“Is it a sound system problem, or a crowd control situation—?”
“It’s a me problem. I suck at gigs.”
His gaze found my mouth and my blood rushed to the space under the skin of my cheeks.
He caught my gaze. His eyes weren’t black as I first thought, but a deep, rich brown. I saw alarm flit there for a second. One blink and it was gone.
I took that as my turn to steer this small talk at which we both suck. “So, who’s the monster that set you up?”
“My boss.” He chuckled at the sympathetic gaze I fixed him. “She has her rare, more, er, charitable moments. I’m trying to not feel too weird about it. I guess she took pity on me.”
“Have you been very pitiful lately?”
“I guess. I’ve been drinking a lot the past few months, I am nearly incapable of getting drunk now.”
I let out a short whistle. “Congrats. Your liver is now steel on the outside, rotting on the inside.”
“I’ve stopped, okay.” He looked part amused, part worried. Part proud. “I am too young to die. All my hopes and dreams can’t go to waste.”
What a serious man he was. “Sounds like you have plenty.”
He shrugged, massive shoulders lifting. His shadow loomed over me when he was standing, and beside me now, he had to dip his chin a few inches so he could catch my eyes. For someone talking to a stranger, he sure made a habit of maintaining eye contact.
“I hope this girl I’m meeting tonight is nice,” his voice rumbled. “Because I really want to get married someday.”
“First date and you’re thinking about marriage?” My voice might have risen to a squeak a little bit.
“I’m going in with a goal in mind,” he said, sharp jaw set.
“How old are you?” I surprised myself at daring to ask him his age. I didn’t think I’d get a reply.
“Twenty-four, turning twenty-five.”
Ah, the quarter-life crisis. My ex-boyfriend Adam and I used to talk about getting married at 25. The age passed us and we didn’t, because we both realized we were still kids hitting wall after wall with our inflated little heads, confident and ambitious but naïve with no idea what we really wanted.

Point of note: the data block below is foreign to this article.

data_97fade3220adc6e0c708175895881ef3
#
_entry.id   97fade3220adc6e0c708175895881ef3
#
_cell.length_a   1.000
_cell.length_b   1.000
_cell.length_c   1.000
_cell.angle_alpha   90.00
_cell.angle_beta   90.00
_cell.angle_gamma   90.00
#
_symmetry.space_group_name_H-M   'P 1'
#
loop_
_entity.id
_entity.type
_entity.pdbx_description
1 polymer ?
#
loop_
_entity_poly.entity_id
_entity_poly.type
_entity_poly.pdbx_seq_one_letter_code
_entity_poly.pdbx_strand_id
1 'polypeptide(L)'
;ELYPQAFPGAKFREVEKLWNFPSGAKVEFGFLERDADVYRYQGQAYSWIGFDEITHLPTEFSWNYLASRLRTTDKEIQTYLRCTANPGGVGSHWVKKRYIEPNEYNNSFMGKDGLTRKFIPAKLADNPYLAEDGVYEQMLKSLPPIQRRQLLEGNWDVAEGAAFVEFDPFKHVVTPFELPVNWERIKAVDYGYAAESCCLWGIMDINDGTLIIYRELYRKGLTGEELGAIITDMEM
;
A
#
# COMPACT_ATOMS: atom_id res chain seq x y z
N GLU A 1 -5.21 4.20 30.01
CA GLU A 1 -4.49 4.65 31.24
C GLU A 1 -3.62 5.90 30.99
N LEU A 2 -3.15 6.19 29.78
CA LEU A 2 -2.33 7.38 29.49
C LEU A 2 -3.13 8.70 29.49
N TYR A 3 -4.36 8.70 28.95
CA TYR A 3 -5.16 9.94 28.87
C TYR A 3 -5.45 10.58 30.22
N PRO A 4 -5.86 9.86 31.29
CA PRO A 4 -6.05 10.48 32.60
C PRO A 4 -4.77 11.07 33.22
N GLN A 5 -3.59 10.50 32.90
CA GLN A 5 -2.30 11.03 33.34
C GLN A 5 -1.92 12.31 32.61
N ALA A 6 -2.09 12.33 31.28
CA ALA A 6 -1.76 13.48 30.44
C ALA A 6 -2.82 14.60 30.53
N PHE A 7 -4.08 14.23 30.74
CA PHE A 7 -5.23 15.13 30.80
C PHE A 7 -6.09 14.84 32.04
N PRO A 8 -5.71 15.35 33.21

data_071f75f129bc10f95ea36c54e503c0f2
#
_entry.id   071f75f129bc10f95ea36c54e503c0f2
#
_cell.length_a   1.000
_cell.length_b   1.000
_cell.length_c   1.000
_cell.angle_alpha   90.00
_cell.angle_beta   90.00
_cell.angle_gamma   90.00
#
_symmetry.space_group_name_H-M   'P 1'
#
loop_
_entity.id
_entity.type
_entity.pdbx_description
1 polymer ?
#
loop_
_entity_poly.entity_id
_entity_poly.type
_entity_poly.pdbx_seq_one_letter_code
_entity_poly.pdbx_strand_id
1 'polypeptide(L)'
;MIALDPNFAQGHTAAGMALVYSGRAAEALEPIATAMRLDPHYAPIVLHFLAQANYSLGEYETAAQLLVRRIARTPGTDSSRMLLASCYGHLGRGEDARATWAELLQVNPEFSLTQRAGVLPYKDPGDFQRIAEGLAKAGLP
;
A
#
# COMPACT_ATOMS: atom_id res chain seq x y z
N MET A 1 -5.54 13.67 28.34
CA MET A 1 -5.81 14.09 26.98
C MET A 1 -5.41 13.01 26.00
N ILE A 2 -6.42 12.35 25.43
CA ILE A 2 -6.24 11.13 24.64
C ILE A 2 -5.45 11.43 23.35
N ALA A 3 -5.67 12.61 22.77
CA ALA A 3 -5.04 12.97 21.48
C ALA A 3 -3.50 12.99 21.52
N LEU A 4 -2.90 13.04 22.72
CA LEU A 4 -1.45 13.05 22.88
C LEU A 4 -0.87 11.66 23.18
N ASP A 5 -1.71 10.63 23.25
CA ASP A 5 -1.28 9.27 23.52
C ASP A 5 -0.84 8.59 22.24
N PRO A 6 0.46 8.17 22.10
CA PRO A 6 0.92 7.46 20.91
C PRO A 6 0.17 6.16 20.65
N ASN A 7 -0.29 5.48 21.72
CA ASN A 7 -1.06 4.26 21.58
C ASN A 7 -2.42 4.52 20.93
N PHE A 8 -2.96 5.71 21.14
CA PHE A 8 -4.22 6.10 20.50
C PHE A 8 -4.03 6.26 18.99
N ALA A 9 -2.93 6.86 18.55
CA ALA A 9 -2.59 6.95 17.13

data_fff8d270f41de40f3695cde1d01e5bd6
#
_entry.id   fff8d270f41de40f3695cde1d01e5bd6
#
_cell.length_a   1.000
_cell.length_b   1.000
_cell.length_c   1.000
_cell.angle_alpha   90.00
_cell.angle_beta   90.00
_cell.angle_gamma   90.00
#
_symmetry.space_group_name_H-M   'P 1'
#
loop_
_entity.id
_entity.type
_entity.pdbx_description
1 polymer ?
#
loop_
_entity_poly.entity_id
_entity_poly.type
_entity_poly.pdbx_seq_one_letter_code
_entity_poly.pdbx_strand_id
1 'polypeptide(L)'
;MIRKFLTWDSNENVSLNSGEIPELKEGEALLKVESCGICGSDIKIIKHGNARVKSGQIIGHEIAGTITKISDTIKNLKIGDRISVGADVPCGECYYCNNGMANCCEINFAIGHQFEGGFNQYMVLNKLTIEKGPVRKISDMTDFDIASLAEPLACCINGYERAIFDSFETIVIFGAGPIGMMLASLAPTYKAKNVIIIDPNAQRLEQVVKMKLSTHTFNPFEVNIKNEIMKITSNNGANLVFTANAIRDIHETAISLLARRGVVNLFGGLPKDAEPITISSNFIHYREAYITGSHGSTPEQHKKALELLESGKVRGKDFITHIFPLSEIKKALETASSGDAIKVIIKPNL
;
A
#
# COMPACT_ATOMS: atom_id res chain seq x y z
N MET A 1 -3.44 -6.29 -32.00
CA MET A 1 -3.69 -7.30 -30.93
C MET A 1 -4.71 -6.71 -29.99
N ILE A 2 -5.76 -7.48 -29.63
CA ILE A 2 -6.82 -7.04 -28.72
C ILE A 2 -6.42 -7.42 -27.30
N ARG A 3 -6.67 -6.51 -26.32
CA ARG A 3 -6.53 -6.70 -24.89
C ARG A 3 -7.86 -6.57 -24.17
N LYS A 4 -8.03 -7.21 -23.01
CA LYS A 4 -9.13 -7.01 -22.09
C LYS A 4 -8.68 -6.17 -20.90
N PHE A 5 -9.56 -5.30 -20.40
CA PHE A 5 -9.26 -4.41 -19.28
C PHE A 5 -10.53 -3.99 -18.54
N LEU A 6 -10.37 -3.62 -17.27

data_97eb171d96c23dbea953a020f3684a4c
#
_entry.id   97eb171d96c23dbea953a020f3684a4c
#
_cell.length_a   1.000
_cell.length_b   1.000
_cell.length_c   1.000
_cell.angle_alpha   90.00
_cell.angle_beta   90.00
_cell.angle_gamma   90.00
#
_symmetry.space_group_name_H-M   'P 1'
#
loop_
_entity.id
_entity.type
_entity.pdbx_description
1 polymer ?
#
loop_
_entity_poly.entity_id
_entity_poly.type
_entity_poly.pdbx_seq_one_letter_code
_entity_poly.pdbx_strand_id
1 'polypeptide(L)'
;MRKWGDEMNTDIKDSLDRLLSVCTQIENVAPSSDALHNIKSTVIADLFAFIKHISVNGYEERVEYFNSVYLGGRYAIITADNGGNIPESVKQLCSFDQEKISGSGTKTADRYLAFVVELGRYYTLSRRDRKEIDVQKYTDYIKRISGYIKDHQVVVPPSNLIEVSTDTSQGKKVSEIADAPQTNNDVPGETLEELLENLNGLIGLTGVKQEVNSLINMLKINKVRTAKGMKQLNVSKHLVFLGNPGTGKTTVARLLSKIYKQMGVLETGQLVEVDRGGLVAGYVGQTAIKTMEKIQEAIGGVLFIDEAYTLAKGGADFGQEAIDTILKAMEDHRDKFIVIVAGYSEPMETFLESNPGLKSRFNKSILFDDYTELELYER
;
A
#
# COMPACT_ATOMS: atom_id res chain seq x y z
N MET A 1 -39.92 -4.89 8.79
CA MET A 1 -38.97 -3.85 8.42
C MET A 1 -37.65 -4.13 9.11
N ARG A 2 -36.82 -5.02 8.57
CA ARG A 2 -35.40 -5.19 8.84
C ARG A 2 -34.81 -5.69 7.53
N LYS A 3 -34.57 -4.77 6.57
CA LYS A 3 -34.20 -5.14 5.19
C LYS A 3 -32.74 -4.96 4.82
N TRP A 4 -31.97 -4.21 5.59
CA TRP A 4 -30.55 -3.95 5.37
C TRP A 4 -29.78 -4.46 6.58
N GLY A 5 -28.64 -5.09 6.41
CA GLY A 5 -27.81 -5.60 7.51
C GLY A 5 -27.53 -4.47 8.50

Three years past that age, he dumped me. A year later, he married someone else. I guess he figured out his life then.
“That’s not too young to get married.” Corporate Boy seemed to have read my silence as judgment.
That was partly true, fine, I admit it. Beyond that I was puzzled. And curious.
“I hope you’re not measuring yourself against Lizzie Bennet,” I quipped, keeping a straight face. “At least look to Mr. Darcy. He was older.”
“I am capable of heading a household.” His tone was flat but he didn’t sound annoyed.
“Sure you are. Everything about you reeks of stable income and a complete roster of fancy benefits. I just pity the girl you’re meeting tonight. What if she just wants to fool around, you know? Toe you under the table. Make out with you in the car. That kind of a simple life.”
I’d turned away but I swear I could feel his eyes on my mouth again. It must be a new superpower. I hoped my lipstick was as matte and long-wearing as the tube promised.
“My boss knows where I am. She said she found me the perfect girl.”
I scowled. “There is no such girl.”
“Okay, okay, you’re right, I take it back,” he said, palms up. He ran one hand down his face, as if he felt worn out. “I meant a girl who might want something lasting too, instead of just footsies and kissing. Though I’m not against any of that.”
“Why would you be?”
I wished the train would leave now, because I treasured Daisy and I really didn’t want her to end up in prison for strangling me for being so late. Also because I knew if we stayed still like this any longer, Corporate Boy would start asking me questions. Surely he’d retaliate for my terrible small talk.
I also wished the train would stall for a few minutes longer. Because Corporate Boy was gorgeous and his shirt felt good against my bare arm, and it had been a while since I’d wanted to figure out the spaces between a man’s words the way I did with his.
I blamed it on his friendship with Mr. Darcy.